Pleeeease, no Oscars for “Everything Everywhere All at Once” (EEAaO). Except Jamie Lee Curtis. The whole movie slaps every which way but sensible. Meanwhile, Curtis anchors the story with her oddball characterization.
Once you wave off the sci-fi froth from EEAaO, this film is about a family in need of an accountant. Jamie Lee Curtis, in all her frumpy, ineffectively controlling splendor, is an accountant. She’s a kick. Quiet the Oscar buzz for EEAaO. No Oscars … except Best Supporting Actress Gold to Jamie Lee Curtis.
From a more sober perspective, Kerry Condon in “The Banshees of Inisherin” may be the better Oscar choice. Her characteri-zation focuses the theme of “nice” that helps make this film such a fresh all-around choice. That’s the essence of a supporting role.
While Condon and Barry Keoghan do heartening work supporting the feeling for rural island life, the central dynamic of two friends can find its way more readily. In a somewhat rough film depiction of a nice world, Colin Farrell’s character refers to his sister (Condon’s character) as the nicest person.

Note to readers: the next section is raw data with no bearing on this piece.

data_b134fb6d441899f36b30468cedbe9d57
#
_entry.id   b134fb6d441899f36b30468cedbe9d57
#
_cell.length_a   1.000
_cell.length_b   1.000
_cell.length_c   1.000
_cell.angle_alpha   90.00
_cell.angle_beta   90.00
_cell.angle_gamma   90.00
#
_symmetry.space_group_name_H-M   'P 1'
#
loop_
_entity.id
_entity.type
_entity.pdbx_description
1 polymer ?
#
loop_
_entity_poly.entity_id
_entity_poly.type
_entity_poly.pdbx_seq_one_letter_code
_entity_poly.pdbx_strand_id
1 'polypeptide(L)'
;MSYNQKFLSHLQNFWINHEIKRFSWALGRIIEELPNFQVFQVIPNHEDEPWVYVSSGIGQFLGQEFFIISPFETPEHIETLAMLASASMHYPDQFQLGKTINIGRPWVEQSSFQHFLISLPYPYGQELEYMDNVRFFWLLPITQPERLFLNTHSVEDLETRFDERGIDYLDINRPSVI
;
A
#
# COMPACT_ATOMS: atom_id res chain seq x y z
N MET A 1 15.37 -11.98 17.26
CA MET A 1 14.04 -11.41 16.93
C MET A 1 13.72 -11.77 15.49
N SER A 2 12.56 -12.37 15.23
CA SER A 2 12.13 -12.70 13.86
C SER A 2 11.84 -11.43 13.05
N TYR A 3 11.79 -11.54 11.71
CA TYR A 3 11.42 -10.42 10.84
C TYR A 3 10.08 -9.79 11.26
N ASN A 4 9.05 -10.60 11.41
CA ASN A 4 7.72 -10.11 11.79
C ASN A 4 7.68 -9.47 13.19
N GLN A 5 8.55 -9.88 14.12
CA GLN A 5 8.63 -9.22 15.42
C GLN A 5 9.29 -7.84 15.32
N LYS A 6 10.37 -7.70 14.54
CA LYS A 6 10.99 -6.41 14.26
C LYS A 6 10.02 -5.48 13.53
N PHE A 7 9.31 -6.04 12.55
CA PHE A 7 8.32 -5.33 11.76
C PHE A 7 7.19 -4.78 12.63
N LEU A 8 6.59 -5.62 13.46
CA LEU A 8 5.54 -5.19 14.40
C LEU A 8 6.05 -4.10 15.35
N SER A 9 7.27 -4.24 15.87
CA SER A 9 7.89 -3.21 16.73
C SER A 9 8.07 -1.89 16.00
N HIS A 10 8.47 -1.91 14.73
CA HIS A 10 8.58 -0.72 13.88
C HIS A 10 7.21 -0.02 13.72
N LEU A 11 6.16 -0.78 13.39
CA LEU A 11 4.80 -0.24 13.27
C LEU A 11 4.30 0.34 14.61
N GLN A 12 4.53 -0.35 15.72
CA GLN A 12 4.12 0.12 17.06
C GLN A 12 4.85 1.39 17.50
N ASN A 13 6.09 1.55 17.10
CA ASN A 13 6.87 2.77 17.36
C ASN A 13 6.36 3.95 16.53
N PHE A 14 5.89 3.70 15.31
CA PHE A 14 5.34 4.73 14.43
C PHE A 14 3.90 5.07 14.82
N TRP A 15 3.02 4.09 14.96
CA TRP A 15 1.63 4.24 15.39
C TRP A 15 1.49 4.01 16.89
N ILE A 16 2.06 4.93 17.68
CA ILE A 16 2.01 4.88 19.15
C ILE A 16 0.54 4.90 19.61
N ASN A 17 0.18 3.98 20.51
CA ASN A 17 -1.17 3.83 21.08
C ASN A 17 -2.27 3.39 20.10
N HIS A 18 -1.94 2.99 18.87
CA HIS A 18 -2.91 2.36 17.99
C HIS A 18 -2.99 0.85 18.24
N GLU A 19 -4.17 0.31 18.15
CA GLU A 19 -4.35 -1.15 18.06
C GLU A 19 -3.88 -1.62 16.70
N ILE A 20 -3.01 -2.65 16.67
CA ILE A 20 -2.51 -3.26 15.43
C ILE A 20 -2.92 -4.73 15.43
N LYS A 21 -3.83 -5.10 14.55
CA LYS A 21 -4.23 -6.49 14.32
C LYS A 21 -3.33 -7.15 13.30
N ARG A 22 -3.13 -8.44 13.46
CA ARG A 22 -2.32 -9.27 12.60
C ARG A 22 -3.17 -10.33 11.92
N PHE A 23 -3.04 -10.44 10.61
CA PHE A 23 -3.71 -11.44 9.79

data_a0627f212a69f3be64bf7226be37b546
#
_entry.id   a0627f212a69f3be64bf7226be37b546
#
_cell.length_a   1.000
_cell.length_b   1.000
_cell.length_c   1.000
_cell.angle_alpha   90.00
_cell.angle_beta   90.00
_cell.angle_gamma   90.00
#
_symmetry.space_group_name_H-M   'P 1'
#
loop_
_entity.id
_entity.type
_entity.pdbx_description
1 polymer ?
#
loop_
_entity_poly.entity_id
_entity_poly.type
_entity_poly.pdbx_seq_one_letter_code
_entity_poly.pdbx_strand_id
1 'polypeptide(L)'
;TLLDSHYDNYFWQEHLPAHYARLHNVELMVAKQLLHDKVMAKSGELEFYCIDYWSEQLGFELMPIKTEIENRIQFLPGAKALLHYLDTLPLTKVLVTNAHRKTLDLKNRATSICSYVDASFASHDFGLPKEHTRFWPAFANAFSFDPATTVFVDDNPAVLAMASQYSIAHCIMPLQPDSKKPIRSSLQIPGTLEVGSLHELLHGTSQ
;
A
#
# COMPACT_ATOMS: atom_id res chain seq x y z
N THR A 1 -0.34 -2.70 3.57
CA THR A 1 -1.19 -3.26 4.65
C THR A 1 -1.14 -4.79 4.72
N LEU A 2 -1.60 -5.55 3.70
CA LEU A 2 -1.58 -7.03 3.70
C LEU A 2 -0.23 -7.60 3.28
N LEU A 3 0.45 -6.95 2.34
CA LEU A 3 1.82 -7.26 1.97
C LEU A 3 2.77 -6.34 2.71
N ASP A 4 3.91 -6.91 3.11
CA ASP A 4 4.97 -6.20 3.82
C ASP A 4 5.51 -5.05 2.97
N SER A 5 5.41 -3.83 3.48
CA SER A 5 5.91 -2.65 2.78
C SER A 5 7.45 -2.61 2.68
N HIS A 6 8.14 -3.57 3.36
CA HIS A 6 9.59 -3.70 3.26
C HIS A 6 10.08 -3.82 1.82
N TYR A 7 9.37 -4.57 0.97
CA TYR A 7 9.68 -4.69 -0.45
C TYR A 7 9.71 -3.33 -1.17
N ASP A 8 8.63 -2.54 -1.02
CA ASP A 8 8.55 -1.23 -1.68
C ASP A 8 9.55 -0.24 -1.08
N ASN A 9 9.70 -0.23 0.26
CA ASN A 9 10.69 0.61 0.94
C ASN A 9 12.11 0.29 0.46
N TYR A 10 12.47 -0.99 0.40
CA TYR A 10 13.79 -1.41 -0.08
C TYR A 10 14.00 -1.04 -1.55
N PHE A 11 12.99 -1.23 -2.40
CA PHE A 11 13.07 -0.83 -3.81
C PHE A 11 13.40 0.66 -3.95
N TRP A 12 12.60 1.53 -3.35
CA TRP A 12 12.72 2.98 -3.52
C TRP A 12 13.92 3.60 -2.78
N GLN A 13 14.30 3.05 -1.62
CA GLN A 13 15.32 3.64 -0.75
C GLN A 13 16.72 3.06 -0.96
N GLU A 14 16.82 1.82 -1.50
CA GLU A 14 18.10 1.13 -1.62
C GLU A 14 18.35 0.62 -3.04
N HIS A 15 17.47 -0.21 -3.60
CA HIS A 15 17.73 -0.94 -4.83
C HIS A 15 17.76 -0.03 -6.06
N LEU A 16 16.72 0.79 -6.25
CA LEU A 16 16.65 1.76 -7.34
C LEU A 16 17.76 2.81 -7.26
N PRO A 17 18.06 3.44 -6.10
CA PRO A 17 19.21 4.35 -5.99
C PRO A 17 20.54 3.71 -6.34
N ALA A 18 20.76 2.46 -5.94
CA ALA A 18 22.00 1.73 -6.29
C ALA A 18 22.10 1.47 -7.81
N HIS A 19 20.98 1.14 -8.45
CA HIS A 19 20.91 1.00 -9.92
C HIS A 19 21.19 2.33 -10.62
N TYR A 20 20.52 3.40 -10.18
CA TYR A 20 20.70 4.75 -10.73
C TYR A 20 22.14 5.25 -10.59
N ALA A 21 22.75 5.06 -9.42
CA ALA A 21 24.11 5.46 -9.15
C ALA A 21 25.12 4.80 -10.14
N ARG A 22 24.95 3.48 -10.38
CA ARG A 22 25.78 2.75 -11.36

Stephanie Hsu may help siphon votes from Jamie Lee Curtis, since both ar nominated for Best Supporting Actress from the same film. Like Michelle Yeoh, EEAaO’s lead actress, Hsu is used well to advance the
screwball story, but she’s not particularly fanning any Oscar-worthy flames.
Besides Curtis and Condon, there’s one other major contender. Angela Bassett in “Black Panther: Wakanda Forever.” She stands a deserving chance to win Gold.
Black Panther, both the 1st & the 2nd, are visual wows. For a superhero blockbuster, it’s got passable substance. The characters and culture of the story inject oomph that’s bigger than mere action. Angela Bassett contributes to all this well – a strong supporting role.
The Academy has endured and reacted to criticisms in recent years about not enough awards going to non-whites. However true the criticism is, this filter could be the voting boost Bassett needs.
More than characters in other films who might be pegged with merely being used well, Bassett’s screen chemistry stirs other characters and sears into the audience psyche.
Hong Chau in “The Whale” suffers this “merely used well” evaluation. She is quite good in her supporting role. Indeed, as a caregiver to her whale of a friend, she literally plays a supporting role. To the script’s credit her vital support is offered at modest pitch.
Black Panther is a proud Black blockbuster. EEAaO happens to tell a story about an Asian family. Jamie Lee, white and anti-cool plays an Oscar winning hand.